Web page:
Daniel Jackson, MD

Position title: Professor

Division of Allergy, Immunology & Rheumatology
For Academic Inquiries: (608) 265-4003

Dr. Daniel Jackson


BS, University of Wisconsin–Madison, Madison, Wisconsin
MD, University of Wisconsin School of Medicine and Public Health, Madison, Wisconsin
Residency, Pediatrics, University of California, Davis, Sacramento, California
Fellowship, Allergy and Immunology, University of Wisconsin, Madison, Wisconsin

Professional Activities

Dr. Daniel Jackson is tenured professor in the Division of Allergy, Immunology and Rheumatology. He is the principal investigator (PI) of the National Institute of Allergy and Infectious Diseases (NIAID)-funded Inner City Asthma Consortium and Childhood Asthma in Urban Settings (CAUSE) Research Network Leadership Center. Jackson has led clinical trials in the National Heart, Lung, and Blood Institute’s (NHLBI) AsthmaNet and the NIAID’s Inner City Asthma Consortium that focus on mechanisms and prevention of asthma exacerbations in children. In addition, he is the PI of two NIH-funded trials targeting asthma prevention and a co-PI in the Children’s Respiratory and Environmental Workgroup (CREW) and Precision Interventions for Severe and/or Exacerbation-Prone Asthma (PrecISE) Networks.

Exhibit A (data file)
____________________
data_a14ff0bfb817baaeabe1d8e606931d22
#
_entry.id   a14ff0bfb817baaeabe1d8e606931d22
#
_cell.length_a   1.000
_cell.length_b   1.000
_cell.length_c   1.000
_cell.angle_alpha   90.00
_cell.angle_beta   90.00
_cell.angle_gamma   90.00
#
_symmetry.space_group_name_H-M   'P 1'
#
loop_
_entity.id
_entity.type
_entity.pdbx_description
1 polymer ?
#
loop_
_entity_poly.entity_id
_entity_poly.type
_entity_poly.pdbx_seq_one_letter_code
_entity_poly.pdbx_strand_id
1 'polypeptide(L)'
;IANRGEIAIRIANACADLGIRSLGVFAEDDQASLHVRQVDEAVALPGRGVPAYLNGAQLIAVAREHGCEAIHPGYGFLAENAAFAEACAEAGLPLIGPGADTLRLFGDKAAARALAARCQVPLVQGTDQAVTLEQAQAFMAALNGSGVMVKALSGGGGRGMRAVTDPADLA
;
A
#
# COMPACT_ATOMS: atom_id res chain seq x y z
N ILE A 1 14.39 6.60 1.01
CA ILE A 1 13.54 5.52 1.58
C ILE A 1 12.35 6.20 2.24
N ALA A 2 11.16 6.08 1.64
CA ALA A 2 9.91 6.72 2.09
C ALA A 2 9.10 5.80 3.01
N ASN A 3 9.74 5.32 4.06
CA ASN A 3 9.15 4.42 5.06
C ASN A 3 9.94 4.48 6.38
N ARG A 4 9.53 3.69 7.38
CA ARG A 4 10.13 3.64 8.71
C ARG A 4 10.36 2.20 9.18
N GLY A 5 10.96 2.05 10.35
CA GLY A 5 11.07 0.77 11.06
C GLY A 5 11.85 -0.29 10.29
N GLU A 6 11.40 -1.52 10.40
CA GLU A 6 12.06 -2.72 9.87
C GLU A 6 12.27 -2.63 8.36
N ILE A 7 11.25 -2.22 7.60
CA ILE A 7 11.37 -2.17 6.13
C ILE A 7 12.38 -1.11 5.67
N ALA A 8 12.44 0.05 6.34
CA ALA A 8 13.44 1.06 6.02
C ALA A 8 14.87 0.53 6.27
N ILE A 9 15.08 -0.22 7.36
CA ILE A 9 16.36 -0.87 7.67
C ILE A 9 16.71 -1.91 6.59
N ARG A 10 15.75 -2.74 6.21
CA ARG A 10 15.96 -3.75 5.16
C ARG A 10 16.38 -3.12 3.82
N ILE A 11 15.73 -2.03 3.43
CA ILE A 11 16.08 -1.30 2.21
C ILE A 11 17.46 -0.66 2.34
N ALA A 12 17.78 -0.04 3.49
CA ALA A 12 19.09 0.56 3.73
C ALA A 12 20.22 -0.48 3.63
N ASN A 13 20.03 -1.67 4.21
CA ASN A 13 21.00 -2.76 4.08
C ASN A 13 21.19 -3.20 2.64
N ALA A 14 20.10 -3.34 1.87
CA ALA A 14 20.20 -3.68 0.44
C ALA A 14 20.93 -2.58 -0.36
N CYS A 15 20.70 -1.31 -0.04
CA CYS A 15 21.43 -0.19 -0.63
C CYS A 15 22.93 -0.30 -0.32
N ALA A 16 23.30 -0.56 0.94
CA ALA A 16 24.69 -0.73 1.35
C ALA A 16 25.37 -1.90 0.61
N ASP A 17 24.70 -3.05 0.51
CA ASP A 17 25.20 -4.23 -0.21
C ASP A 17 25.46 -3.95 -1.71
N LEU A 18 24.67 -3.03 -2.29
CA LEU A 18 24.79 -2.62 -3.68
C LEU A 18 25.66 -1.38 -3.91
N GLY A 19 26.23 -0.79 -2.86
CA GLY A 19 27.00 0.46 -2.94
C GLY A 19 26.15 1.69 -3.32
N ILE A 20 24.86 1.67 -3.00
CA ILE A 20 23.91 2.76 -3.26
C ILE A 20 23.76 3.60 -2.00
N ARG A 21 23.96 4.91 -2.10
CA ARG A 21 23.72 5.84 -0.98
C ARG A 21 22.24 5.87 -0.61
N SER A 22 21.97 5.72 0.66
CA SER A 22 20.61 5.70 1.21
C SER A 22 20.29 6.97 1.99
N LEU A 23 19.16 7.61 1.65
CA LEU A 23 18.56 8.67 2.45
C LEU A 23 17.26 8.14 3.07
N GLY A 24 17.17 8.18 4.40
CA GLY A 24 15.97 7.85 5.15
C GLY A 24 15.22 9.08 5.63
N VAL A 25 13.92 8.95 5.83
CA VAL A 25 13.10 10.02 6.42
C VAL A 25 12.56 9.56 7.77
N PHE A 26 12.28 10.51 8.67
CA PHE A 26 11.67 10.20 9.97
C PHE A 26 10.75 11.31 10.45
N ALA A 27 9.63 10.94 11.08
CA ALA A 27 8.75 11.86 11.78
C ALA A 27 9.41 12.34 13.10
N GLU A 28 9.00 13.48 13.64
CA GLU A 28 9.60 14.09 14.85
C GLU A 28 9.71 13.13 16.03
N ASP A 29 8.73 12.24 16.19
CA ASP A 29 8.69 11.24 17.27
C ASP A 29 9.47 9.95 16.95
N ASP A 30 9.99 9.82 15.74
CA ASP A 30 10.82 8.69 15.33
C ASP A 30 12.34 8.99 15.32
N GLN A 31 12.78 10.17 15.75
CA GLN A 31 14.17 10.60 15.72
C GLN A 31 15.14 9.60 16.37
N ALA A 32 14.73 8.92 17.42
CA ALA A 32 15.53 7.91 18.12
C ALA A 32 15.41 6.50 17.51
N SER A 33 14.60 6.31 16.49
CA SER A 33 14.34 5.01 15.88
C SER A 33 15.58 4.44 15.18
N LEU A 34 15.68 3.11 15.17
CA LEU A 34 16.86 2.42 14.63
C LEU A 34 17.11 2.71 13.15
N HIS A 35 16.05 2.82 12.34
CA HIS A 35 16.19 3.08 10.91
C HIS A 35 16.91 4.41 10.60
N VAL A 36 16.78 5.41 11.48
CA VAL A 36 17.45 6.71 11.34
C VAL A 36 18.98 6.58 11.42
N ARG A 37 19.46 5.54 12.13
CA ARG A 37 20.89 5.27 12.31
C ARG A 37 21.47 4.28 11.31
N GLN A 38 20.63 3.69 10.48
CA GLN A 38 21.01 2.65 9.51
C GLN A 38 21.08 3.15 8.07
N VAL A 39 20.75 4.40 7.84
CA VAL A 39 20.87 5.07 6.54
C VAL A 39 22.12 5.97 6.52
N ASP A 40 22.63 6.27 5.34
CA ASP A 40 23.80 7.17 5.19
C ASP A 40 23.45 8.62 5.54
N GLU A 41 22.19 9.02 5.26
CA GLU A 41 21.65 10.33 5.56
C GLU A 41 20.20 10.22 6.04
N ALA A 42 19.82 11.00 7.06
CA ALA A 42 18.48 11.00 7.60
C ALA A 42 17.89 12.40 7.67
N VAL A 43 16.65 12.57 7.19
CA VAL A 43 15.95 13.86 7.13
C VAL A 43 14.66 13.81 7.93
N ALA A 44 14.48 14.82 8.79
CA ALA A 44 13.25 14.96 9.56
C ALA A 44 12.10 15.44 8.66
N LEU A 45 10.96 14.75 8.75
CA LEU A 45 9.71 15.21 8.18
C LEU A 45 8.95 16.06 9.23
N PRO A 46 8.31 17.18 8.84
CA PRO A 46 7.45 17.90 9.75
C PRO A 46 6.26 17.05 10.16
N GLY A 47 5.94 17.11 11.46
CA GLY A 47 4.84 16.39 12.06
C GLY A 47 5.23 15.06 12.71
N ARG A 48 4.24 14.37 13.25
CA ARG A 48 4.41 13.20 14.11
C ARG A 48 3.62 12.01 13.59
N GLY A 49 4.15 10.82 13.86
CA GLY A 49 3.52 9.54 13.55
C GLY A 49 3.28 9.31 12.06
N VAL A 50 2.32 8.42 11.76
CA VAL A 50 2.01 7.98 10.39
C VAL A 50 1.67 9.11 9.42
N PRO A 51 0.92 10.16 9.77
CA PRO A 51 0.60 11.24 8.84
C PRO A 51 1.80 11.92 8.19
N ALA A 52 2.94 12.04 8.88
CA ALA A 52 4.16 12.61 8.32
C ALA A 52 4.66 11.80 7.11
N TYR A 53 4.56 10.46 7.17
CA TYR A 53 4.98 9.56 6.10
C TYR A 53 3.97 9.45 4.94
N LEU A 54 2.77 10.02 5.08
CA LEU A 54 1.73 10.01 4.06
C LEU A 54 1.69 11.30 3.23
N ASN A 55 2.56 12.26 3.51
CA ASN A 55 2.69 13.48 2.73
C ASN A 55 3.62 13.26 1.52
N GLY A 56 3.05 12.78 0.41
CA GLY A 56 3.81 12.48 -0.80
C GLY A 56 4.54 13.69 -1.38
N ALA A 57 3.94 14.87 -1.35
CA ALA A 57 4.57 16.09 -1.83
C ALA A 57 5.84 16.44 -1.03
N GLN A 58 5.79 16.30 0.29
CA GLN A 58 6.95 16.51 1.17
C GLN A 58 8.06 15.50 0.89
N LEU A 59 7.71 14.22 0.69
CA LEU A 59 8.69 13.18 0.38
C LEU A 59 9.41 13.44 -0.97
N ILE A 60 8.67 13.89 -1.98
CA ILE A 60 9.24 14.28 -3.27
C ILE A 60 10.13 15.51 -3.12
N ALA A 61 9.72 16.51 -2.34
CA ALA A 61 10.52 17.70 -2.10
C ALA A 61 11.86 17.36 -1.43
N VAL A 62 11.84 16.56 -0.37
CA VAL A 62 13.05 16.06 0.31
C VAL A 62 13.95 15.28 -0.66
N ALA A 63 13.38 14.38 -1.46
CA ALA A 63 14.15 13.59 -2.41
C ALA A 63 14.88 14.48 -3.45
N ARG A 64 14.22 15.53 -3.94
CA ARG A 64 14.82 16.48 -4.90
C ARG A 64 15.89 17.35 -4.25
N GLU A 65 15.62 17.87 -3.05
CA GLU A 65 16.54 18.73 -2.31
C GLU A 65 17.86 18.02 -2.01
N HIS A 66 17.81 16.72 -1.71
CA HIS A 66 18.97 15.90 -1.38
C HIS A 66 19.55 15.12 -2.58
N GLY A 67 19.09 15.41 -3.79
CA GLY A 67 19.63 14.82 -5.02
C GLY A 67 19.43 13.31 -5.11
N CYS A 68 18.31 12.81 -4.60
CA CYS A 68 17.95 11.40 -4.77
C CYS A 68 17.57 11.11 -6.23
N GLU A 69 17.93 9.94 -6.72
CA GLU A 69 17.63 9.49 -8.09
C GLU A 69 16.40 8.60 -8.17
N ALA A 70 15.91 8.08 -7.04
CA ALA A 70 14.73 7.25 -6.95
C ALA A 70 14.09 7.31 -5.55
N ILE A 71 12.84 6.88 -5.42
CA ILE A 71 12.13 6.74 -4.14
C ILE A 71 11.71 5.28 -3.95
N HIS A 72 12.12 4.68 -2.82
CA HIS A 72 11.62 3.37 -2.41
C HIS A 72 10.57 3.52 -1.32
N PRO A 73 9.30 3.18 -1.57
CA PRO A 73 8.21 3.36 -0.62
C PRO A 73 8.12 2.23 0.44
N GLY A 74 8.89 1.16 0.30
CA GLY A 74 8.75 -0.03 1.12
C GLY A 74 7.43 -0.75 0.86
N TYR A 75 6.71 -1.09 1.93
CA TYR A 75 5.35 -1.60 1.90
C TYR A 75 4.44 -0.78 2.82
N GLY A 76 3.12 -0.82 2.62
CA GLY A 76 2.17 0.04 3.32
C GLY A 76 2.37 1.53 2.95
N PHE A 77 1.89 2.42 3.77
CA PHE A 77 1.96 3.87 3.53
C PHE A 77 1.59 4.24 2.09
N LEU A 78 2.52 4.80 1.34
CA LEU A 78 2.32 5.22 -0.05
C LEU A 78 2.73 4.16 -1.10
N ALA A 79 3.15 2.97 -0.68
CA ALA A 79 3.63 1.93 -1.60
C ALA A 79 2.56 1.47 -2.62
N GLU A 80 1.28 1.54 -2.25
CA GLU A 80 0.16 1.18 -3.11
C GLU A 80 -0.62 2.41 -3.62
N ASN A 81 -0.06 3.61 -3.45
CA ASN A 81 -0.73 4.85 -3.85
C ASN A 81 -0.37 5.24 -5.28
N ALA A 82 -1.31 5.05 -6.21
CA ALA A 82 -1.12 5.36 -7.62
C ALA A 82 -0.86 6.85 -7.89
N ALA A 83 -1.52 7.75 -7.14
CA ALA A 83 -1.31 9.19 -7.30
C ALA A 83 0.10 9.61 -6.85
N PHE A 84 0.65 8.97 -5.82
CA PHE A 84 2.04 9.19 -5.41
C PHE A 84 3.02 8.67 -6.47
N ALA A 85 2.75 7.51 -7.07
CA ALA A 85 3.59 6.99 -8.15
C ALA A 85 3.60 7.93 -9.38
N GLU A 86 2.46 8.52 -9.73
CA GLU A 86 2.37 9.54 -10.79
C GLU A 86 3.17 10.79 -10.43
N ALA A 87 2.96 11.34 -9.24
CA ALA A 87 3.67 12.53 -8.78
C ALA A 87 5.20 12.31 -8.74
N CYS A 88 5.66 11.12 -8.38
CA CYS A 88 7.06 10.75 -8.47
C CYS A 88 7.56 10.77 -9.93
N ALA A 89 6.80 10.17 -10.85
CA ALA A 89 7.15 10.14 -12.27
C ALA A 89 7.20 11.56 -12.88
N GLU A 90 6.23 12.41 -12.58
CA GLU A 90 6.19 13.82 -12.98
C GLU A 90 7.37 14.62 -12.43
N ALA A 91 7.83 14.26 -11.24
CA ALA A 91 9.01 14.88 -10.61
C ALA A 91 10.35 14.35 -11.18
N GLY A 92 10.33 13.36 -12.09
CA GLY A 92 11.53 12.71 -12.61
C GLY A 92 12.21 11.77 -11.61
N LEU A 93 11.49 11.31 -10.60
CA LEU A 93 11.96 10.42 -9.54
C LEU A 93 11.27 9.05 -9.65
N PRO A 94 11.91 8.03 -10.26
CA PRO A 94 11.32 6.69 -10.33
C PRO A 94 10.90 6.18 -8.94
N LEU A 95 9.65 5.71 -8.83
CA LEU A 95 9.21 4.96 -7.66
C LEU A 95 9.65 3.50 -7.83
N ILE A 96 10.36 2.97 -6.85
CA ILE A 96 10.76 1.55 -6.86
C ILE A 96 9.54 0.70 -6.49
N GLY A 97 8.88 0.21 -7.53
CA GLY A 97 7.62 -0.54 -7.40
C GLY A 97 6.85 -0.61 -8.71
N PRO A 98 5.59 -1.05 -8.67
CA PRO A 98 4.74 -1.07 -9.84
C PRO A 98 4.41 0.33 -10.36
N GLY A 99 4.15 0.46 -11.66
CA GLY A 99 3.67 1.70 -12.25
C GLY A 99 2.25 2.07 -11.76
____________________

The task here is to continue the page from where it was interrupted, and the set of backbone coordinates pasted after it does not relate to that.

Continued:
Clinical Interests

Jackson’s clinical focus is on the treatment of preschool children’s wheezing and childhood asthma, with an emphasis on children with severe disease. He also provides comprehensive care to children with a variety of allergic disorders including food allergy, atopic dermatitis, and allergic rhinitis.

Research Interests

Jackson leads a clinical and translational research program focused on the prevention and improved treatment of childhood asthma. He is a clinical trialist with expertise in pediatric asthma trials, integrating mechanistic investigations to improve understanding of disease pathophysiology and treatment responsiveness. His collaborative research approach works to improve the lives of children with asthma, particularly those who are exposed to adverse conditions in urban settings.